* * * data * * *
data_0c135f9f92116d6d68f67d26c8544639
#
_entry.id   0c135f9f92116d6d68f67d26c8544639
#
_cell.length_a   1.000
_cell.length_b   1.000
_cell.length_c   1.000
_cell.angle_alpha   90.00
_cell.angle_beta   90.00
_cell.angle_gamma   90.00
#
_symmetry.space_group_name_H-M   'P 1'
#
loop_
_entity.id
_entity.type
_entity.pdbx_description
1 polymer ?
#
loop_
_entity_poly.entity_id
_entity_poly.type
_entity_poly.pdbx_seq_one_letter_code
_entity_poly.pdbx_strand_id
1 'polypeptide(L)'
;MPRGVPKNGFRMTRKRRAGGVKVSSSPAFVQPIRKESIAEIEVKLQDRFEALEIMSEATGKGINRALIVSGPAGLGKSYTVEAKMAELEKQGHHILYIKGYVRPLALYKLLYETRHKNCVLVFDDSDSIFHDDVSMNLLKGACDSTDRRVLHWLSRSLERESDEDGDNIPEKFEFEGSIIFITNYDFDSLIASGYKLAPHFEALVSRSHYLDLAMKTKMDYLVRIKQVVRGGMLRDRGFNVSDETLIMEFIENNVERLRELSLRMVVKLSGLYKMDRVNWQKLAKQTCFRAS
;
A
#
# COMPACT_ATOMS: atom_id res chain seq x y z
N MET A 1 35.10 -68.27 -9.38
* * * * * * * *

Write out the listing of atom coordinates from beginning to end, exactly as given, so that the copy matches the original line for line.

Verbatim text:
data_0c135f9f92116d6d68f67d26c8544639
#
_entry.id   0c135f9f92116d6d68f67d26c8544639
#
_cell.length_a   1.000
_cell.length_b   1.000
_cell.length_c   1.000
_cell.angle_alpha   90.00
_cell.angle_beta   90.00
_cell.angle_gamma   90.00
#
_symmetry.space_group_name_H-M   'P 1'
#
loop_
_entity.id
_entity.type
_entity.pdbx_description
1 polymer ?
#
loop_
_entity_poly.entity_id
_entity_poly.type
_entity_poly.pdbx_seq_one_letter_code
_entity_poly.pdbx_strand_id
1 'polypeptide(L)'
;MPRGVPKNGFRMTRKRRAGGVKVSSSPAFVQPIRKESIAEIEVKLQDRFEALEIMSEATGKGINRALIVSGPAGLGKSYTVEAKMAELEKQGHHILYIKGYVRPLALYKLLYETRHKNCVLVFDDSDSIFHDDVSMNLLKGACDSTDRRVLHWLSRSLERESDEDGDNIPEKFEFEGSIIFITNYDFDSLIASGYKLAPHFEALVSRSHYLDLAMKTKMDYLVRIKQVVRGGMLRDRGFNVSDETLIMEFIENNVERLRELSLRMVVKLSGLYKMDRVNWQKLAKQTCFRAS
;
A
#
# COMPACT_ATOMS: atom_id res chain seq x y z
N MET A 1 35.10 -68.27 -9.38